I am a pediatric cardiologist and Chief Intelligence and Innovation Officer of CHOC Sharon Disney Lund Medical Intelligence, Information, Investigation and Innovation Institute (Mi4). I am the founder of Artificial Intelligence in Medicine (AI-Med), the Medical Intelligence Society (MIS), the American Board of Artificial Intelligence in Medicine (ABAIM), the Alliance of Centers in Artificial Intelligence in Medicine (ACAIM) and the Pediatric Centers of Artificial Intelligence in Medicine (PCAIM). My book, Intelligence-Based Medicine is the first of its kind textbook on AI in medicine and is used at colleges and universities around the globe.
During these challenging days of the pandemic, it is more obvious than ever before that innovations in healthcare are needed and artificial intelligence is an important part of that innovation ecosystem. As the chief intelligence and innovation officer at my hospital, I have the special privilege of intertwining artificial intelligence and healthcare innovation with projects, agendas, and publications on a day-to-day basis.
Innovation can be defined in many ways. One of my favorite definitions is that innovation is invention with value (innovation = invention x value), with the value either as commercialization with revenue or as lives saved or improved (sometimes in the case of charitable organizations or healthcare systems). The ideal innovation, then, is an invention or new idea that brings high value.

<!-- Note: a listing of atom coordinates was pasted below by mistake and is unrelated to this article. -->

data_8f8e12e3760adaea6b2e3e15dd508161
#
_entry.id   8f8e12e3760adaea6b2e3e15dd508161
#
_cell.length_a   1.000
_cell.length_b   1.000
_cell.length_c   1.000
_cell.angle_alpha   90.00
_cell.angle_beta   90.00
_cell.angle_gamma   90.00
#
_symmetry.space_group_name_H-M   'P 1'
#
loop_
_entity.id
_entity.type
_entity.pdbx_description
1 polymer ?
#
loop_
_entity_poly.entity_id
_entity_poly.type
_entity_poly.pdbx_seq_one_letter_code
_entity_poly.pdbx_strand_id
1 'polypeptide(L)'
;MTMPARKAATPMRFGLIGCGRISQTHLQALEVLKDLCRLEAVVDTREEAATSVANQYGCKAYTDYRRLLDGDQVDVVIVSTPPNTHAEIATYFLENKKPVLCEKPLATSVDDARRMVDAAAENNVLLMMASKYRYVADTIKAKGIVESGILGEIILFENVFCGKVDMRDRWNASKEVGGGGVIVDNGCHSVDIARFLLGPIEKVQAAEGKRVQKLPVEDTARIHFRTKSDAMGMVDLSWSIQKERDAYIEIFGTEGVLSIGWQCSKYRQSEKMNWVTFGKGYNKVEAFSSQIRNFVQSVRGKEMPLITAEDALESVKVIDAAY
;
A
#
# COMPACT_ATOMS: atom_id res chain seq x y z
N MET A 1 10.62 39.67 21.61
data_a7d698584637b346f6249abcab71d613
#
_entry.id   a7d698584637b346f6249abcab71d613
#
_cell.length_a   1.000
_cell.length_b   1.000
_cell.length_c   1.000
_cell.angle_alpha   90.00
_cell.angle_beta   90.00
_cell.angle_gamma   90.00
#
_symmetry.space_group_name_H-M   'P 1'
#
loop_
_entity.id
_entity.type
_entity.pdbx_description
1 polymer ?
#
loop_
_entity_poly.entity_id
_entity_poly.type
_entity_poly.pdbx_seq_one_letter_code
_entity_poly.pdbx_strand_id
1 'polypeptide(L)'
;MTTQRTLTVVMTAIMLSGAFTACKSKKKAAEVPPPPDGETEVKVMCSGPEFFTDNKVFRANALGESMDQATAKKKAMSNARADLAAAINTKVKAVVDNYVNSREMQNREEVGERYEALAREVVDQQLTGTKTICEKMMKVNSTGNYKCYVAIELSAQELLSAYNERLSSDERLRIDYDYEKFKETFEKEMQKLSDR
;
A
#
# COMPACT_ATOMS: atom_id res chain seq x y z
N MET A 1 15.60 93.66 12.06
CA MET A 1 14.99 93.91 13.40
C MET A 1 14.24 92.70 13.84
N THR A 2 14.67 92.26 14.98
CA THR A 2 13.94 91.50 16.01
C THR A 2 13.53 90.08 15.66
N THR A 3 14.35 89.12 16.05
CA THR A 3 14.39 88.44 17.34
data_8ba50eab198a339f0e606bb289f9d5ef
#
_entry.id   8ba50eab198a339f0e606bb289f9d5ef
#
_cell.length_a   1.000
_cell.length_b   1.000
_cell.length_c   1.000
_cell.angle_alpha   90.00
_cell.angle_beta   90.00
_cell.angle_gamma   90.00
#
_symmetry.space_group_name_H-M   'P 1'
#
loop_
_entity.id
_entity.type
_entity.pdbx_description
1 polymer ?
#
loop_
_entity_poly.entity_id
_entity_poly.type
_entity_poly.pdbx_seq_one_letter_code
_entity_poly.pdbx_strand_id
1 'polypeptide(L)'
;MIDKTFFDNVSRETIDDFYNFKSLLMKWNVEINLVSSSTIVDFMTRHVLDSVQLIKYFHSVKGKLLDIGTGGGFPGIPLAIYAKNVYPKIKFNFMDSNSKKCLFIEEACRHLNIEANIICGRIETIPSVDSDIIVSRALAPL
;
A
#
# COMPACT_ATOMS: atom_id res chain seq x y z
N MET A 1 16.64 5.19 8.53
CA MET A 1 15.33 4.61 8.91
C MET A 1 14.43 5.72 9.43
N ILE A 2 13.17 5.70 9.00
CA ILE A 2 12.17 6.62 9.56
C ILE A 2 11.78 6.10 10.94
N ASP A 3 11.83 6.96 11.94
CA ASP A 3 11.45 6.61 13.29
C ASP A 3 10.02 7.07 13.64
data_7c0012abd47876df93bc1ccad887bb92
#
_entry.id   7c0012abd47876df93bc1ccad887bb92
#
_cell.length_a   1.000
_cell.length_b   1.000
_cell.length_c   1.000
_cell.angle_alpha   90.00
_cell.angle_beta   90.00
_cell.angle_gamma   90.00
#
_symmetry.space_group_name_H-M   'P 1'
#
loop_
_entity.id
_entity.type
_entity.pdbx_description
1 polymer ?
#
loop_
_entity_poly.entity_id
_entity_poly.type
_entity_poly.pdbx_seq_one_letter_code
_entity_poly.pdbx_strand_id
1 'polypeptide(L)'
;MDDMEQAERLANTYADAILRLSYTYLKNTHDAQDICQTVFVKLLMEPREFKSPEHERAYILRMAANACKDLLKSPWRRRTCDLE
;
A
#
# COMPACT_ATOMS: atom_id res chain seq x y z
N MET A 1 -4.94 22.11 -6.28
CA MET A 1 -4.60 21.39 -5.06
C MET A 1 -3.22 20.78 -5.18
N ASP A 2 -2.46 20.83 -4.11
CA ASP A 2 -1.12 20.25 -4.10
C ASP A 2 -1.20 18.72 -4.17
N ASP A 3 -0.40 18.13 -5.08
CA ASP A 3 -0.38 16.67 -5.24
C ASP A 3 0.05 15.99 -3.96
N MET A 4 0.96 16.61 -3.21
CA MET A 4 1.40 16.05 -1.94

Ten useful caveats of innovation, especially in healthcare, are summarized below (a few here with the remainder in part II in next week’s AIMed newsletter):
Innovation can be a convergence of different technologies
Sometimes innovation – especially in healthcare – can be simply a convergence of existing technologies rather than a new technology. An example in real life is Uber and its clever use of several existing (not new) technologies. Artificial intelligence is well situated to be a technology or resource that can be combined with another existing technology in healthcare (such as extended reality).
Innovation differs from research
A friend of mine once told me:
“Research is using money to turn it into knowledge, and innovation is the opposite – turning knowledge into money (or value).”
The traditional division between research (and development) and innovation is less obvious than before in some sectors, but within healthcare, it is rare to see innovation and research in the same domain.
One may need to travel far from one’s home domain to innovate
Steve Jobs wandered into a calligraphy class while he was at Reed College, and he often talked about how that one class forever changed his perspective on innovation. In healthcare, some of these innovations come from stakeholders from other domains, such as the technology sector – especially with artificial intelligence and cloud computing.
Innovations in artificial intelligence and many other topics will be discussed at our in-person AIMed Global Summit, January 18th-20th, 2022, at the sublime Ritz-Carlton resort in Laguna Niguel, southern California. This summit promises to be the most exciting yet, with Drs. Eric Topol and Daniel Kraft among the keynote speakers. In addition, the venerable Drs. Ted Shortliffe and Vimla Patel will discuss the human and machine aspects of AI in medicine and how we can attain this special synergy in this domain. Finally, an exciting final session will be on the future of artificial intelligence in healthcare including its role in digital twins and extended reality. Book your place now.